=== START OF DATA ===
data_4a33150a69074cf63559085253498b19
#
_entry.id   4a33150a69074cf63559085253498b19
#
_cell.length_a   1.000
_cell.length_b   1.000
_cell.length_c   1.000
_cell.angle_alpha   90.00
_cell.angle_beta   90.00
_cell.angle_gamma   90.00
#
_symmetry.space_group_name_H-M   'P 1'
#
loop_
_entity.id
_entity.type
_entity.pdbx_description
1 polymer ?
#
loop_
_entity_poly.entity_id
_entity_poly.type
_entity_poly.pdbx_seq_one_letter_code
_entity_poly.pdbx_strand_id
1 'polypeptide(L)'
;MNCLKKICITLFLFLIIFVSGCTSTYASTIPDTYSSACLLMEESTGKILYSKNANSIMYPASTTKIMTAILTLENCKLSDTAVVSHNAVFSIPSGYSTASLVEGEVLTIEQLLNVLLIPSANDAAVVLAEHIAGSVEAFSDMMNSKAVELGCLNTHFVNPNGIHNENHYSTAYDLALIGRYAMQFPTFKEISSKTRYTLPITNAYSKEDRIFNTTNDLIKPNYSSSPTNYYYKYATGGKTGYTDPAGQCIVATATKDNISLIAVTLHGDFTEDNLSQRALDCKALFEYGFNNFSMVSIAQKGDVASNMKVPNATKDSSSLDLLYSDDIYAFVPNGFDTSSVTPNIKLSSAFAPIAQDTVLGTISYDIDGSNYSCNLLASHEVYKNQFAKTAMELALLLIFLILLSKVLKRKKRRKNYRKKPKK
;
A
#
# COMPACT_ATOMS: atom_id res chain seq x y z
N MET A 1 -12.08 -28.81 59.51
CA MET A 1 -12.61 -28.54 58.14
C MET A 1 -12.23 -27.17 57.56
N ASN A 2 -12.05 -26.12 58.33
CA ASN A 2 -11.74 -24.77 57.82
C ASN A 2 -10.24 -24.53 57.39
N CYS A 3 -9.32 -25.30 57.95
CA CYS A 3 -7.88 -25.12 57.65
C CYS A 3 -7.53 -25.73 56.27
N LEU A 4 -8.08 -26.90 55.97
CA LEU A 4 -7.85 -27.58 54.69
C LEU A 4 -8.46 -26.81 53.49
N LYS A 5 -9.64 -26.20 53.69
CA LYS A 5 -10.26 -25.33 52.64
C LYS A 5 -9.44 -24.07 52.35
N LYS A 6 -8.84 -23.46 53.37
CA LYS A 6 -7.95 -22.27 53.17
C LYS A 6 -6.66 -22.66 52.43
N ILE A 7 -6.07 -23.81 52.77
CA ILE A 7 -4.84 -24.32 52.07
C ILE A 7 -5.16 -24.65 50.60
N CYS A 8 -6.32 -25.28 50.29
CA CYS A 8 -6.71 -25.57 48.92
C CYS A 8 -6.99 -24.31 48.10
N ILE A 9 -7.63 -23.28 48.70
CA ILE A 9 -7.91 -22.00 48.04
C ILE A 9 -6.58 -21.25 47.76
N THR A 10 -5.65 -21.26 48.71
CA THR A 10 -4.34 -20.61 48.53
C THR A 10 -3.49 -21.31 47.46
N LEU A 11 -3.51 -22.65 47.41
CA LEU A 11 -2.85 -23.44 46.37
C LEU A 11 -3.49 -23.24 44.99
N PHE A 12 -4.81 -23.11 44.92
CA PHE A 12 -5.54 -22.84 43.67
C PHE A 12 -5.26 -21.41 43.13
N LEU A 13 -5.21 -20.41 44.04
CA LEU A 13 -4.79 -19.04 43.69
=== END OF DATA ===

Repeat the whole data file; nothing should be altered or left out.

data_4a33150a69074cf63559085253498b19
#
_entry.id   4a33150a69074cf63559085253498b19
#
_cell.length_a   1.000
_cell.length_b   1.000
_cell.length_c   1.000
_cell.angle_alpha   90.00
_cell.angle_beta   90.00
_cell.angle_gamma   90.00
#
_symmetry.space_group_name_H-M   'P 1'
#
loop_
_entity.id
_entity.type
_entity.pdbx_description
1 polymer ?
#
loop_
_entity_poly.entity_id
_entity_poly.type
_entity_poly.pdbx_seq_one_letter_code
_entity_poly.pdbx_strand_id
1 'polypeptide(L)'
;MNCLKKICITLFLFLIIFVSGCTSTYASTIPDTYSSACLLMEESTGKILYSKNANSIMYPASTTKIMTAILTLENCKLSDTAVVSHNAVFSIPSGYSTASLVEGEVLTIEQLLNVLLIPSANDAAVVLAEHIAGSVEAFSDMMNSKAVELGCLNTHFVNPNGIHNENHYSTAYDLALIGRYAMQFPTFKEISSKTRYTLPITNAYSKEDRIFNTTNDLIKPNYSSSPTNYYYKYATGGKTGYTDPAGQCIVATATKDNISLIAVTLHGDFTEDNLSQRALDCKALFEYGFNNFSMVSIAQKGDVASNMKVPNATKDSSSLDLLYSDDIYAFVPNGFDTSSVTPNIKLSSAFAPIAQDTVLGTISYDIDGSNYSCNLLASHEVYKNQFAKTAMELALLLIFLILLSKVLKRKKRRKNYRKKPKK
;
A
#
# COMPACT_ATOMS: atom_id res chain seq x y z
N MET A 1 -12.08 -28.81 59.51
CA MET A 1 -12.61 -28.54 58.14
C MET A 1 -12.23 -27.17 57.56
N ASN A 2 -12.05 -26.12 58.33
CA ASN A 2 -11.74 -24.77 57.82
C ASN A 2 -10.24 -24.53 57.39
N CYS A 3 -9.32 -25.30 57.95
CA CYS A 3 -7.88 -25.12 57.65
C CYS A 3 -7.53 -25.73 56.27
N LEU A 4 -8.08 -26.90 55.97
CA LEU A 4 -7.85 -27.58 54.69
C LEU A 4 -8.46 -26.81 53.49
N LYS A 5 -9.64 -26.20 53.69
CA LYS A 5 -10.26 -25.33 52.64
C LYS A 5 -9.44 -24.07 52.35
N LYS A 6 -8.84 -23.46 53.37
CA LYS A 6 -7.95 -22.27 53.17
C LYS A 6 -6.66 -22.66 52.43
N ILE A 7 -6.07 -23.81 52.77
CA ILE A 7 -4.84 -24.32 52.07
C ILE A 7 -5.16 -24.65 50.60
N CYS A 8 -6.32 -25.28 50.29
CA CYS A 8 -6.71 -25.57 48.92
C CYS A 8 -6.99 -24.31 48.10
N ILE A 9 -7.63 -23.28 48.70
CA ILE A 9 -7.91 -22.00 48.04
C ILE A 9 -6.58 -21.25 47.76
N THR A 10 -5.65 -21.26 48.71
CA THR A 10 -4.34 -20.61 48.53
C THR A 10 -3.49 -21.31 47.46
N LEU A 11 -3.51 -22.65 47.41
CA LEU A 11 -2.85 -23.44 46.37
C LEU A 11 -3.49 -23.24 44.99
N PHE A 12 -4.81 -23.11 44.92
CA PHE A 12 -5.54 -22.84 43.67
C PHE A 12 -5.26 -21.41 43.13
N LEU A 13 -5.21 -20.41 44.04
CA LEU A 13 -4.79 -19.04 43.69